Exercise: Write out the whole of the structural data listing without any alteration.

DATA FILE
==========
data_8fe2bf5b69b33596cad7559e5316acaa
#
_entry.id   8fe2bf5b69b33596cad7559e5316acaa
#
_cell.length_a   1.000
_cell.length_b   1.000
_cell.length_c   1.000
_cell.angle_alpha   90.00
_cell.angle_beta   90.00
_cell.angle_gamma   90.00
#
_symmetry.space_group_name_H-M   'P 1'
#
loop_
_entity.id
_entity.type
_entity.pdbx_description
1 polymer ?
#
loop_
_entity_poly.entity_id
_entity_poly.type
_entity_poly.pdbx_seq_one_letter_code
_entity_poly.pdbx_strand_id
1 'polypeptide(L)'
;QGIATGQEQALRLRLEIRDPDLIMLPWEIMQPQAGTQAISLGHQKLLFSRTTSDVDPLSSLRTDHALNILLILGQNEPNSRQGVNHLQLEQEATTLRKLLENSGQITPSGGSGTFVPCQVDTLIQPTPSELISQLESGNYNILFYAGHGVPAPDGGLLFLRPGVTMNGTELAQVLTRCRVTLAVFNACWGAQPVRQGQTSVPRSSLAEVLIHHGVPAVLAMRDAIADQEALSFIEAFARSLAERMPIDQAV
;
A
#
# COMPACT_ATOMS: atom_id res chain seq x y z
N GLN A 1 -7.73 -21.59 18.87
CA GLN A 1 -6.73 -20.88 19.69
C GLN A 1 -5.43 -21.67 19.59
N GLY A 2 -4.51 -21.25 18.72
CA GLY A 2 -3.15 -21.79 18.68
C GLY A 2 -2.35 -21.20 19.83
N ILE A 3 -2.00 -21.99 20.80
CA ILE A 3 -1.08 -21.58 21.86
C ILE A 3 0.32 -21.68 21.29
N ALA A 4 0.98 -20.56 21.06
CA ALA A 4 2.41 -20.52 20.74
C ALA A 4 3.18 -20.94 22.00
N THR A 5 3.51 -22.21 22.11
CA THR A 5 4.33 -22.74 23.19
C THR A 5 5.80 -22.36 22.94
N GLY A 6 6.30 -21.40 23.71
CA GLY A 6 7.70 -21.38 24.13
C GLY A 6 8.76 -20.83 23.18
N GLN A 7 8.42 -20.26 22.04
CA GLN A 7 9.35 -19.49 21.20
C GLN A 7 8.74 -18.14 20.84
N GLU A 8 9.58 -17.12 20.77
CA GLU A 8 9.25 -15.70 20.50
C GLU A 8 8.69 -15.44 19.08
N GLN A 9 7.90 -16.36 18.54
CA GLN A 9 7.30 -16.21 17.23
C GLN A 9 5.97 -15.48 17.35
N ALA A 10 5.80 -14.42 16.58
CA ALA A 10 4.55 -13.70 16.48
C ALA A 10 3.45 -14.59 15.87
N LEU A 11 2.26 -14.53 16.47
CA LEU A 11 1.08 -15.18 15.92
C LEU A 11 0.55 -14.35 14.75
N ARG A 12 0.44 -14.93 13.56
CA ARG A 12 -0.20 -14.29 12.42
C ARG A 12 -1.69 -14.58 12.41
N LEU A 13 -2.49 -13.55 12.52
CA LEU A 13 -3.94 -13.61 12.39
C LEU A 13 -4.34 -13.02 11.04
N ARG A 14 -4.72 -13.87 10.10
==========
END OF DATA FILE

data_8fe2bf5b69b33596cad7559e5316acaa
#
_entry.id   8fe2bf5b69b33596cad7559e5316acaa
#
_cell.length_a   1.000
_cell.length_b   1.000
_cell.length_c   1.000
_cell.angle_alpha   90.00
_cell.angle_beta   90.00
_cell.angle_gamma   90.00
#
_symmetry.space_group_name_H-M   'P 1'
#
loop_
_entity.id
_entity.type
_entity.pdbx_description
1 polymer ?
#
loop_
_entity_poly.entity_id
_entity_poly.type
_entity_poly.pdbx_seq_one_letter_code
_entity_poly.pdbx_strand_id
1 'polypeptide(L)'
;QGIATGQEQALRLRLEIRDPDLIMLPWEIMQPQAGTQAISLGHQKLLFSRTTSDVDPLSSLRTDHALNILLILGQNEPNSRQGVNHLQLEQEATTLRKLLENSGQITPSGGSGTFVPCQVDTLIQPTPSELISQLESGNYNILFYAGHGVPAPDGGLLFLRPGVTMNGTELAQVLTRCRVTLAVFNACWGAQPVRQGQTSVPRSSLAEVLIHHGVPAVLAMRDAIADQEALSFIEAFARSLAERMPIDQAV
;
A
#
# COMPACT_ATOMS: atom_id res chain seq x y z
N GLN A 1 -7.73 -21.59 18.87
CA GLN A 1 -6.73 -20.88 19.69
C GLN A 1 -5.43 -21.67 19.59
N GLY A 2 -4.51 -21.25 18.72
CA GLY A 2 -3.15 -21.79 18.68
C GLY A 2 -2.35 -21.20 19.83
N ILE A 3 -2.00 -21.99 20.80
CA ILE A 3 -1.08 -21.58 21.86
C ILE A 3 0.32 -21.68 21.29
N ALA A 4 0.98 -20.56 21.06
CA ALA A 4 2.41 -20.52 20.74
C ALA A 4 3.18 -20.94 22.00
N THR A 5 3.51 -22.21 22.11
CA THR A 5 4.33 -22.74 23.19
C THR A 5 5.80 -22.36 22.94
N GLY A 6 6.30 -21.40 23.71
CA GLY A 6 7.70 -21.38 24.13
C GLY A 6 8.76 -20.83 23.18
N GLN A 7 8.42 -20.26 22.04
CA GLN A 7 9.35 -19.49 21.20
C GLN A 7 8.74 -18.14 20.84
N GLU A 8 9.58 -17.12 20.77
CA GLU A 8 9.25 -15.70 20.50
C GLU A 8 8.69 -15.44 19.08
N GLN A 9 7.90 -16.36 18.54
CA GLN A 9 7.30 -16.21 17.23
C GLN A 9 5.97 -15.48 17.35
N ALA A 10 5.80 -14.42 16.58
CA ALA A 10 4.55 -13.70 16.48
C ALA A 10 3.45 -14.59 15.87
N LEU A 11 2.26 -14.53 16.47
CA LEU A 11 1.08 -15.18 15.92
C LEU A 11 0.55 -14.35 14.75
N ARG A 12 0.44 -14.93 13.56
CA ARG A 12 -0.20 -14.29 12.42
C ARG A 12 -1.69 -14.58 12.41
N LEU A 13 -2.49 -13.55 12.52
CA LEU A 13 -3.94 -13.61 12.39
C LEU A 13 -4.34 -13.02 11.04
N ARG A 14 -4.72 -13.87 10.10